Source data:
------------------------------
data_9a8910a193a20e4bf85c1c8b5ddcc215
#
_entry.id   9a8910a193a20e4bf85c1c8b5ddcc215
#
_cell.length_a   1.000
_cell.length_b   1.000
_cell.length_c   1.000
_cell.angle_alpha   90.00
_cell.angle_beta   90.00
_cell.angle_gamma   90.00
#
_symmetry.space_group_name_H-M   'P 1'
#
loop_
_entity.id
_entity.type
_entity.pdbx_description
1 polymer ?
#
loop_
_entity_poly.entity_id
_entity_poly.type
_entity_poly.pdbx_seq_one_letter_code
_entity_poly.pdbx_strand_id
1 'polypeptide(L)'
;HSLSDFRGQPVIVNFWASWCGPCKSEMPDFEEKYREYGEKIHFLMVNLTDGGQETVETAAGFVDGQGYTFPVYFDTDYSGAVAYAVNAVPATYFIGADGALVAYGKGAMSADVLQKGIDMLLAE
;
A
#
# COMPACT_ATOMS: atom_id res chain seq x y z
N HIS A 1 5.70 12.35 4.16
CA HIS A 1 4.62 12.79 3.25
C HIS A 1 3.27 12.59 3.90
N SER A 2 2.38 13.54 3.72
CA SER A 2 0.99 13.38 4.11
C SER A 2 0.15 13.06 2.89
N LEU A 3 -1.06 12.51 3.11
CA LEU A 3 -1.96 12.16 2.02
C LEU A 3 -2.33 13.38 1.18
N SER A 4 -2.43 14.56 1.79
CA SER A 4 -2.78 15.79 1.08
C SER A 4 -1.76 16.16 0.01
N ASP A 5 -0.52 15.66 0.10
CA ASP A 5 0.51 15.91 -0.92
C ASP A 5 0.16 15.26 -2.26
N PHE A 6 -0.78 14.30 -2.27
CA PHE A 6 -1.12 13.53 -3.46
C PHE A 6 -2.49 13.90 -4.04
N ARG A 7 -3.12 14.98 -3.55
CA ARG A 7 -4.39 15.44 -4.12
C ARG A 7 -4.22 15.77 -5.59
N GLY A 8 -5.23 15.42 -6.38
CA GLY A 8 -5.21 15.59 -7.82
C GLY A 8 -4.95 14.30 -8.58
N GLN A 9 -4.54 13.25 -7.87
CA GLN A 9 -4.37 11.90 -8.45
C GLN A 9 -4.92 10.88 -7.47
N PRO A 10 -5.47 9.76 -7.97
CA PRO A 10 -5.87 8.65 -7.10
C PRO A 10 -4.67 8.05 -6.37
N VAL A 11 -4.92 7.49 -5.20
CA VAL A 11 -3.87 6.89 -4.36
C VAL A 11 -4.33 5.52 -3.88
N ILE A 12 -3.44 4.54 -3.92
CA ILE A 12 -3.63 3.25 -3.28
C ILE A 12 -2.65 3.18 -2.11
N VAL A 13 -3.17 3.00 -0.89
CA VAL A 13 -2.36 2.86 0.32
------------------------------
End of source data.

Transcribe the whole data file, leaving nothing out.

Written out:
data_9a8910a193a20e4bf85c1c8b5ddcc215
#
_entry.id   9a8910a193a20e4bf85c1c8b5ddcc215
#
_cell.length_a   1.000
_cell.length_b   1.000
_cell.length_c   1.000
_cell.angle_alpha   90.00
_cell.angle_beta   90.00
_cell.angle_gamma   90.00
#
_symmetry.space_group_name_H-M   'P 1'
#
loop_
_entity.id
_entity.type
_entity.pdbx_description
1 polymer ?
#
loop_
_entity_poly.entity_id
_entity_poly.type
_entity_poly.pdbx_seq_one_letter_code
_entity_poly.pdbx_strand_id
1 'polypeptide(L)'
;HSLSDFRGQPVIVNFWASWCGPCKSEMPDFEEKYREYGEKIHFLMVNLTDGGQETVETAAGFVDGQGYTFPVYFDTDYSGAVAYAVNAVPATYFIGADGALVAYGKGAMSADVLQKGIDMLLAE
;
A
#
# COMPACT_ATOMS: atom_id res chain seq x y z
N HIS A 1 5.70 12.35 4.16
CA HIS A 1 4.62 12.79 3.25
C HIS A 1 3.27 12.59 3.90
N SER A 2 2.38 13.54 3.72
CA SER A 2 0.99 13.38 4.11
C SER A 2 0.15 13.06 2.89
N LEU A 3 -1.06 12.51 3.11
CA LEU A 3 -1.96 12.16 2.02
C LEU A 3 -2.33 13.38 1.18
N SER A 4 -2.43 14.56 1.79
CA SER A 4 -2.78 15.79 1.08
C SER A 4 -1.76 16.16 0.01
N ASP A 5 -0.52 15.66 0.10
CA ASP A 5 0.51 15.91 -0.92
C ASP A 5 0.16 15.26 -2.26
N PHE A 6 -0.78 14.30 -2.27
CA PHE A 6 -1.12 13.53 -3.46
C PHE A 6 -2.49 13.90 -4.04
N ARG A 7 -3.12 14.98 -3.55
CA ARG A 7 -4.39 15.44 -4.12
C ARG A 7 -4.22 15.77 -5.59
N GLY A 8 -5.23 15.42 -6.38
CA GLY A 8 -5.21 15.59 -7.82
C GLY A 8 -4.95 14.30 -8.58
N GLN A 9 -4.54 13.25 -7.87
CA GLN A 9 -4.37 11.90 -8.45
C GLN A 9 -4.92 10.88 -7.47
N PRO A 10 -5.47 9.76 -7.97
CA PRO A 10 -5.87 8.65 -7.10
C PRO A 10 -4.67 8.05 -6.37
N VAL A 11 -4.92 7.49 -5.20
CA VAL A 11 -3.87 6.89 -4.36
C VAL A 11 -4.33 5.52 -3.88
N ILE A 12 -3.44 4.54 -3.92
CA ILE A 12 -3.63 3.25 -3.28
C ILE A 12 -2.65 3.18 -2.11
N VAL A 13 -3.17 3.00 -0.89
CA VAL A 13 -2.36 2.86 0.32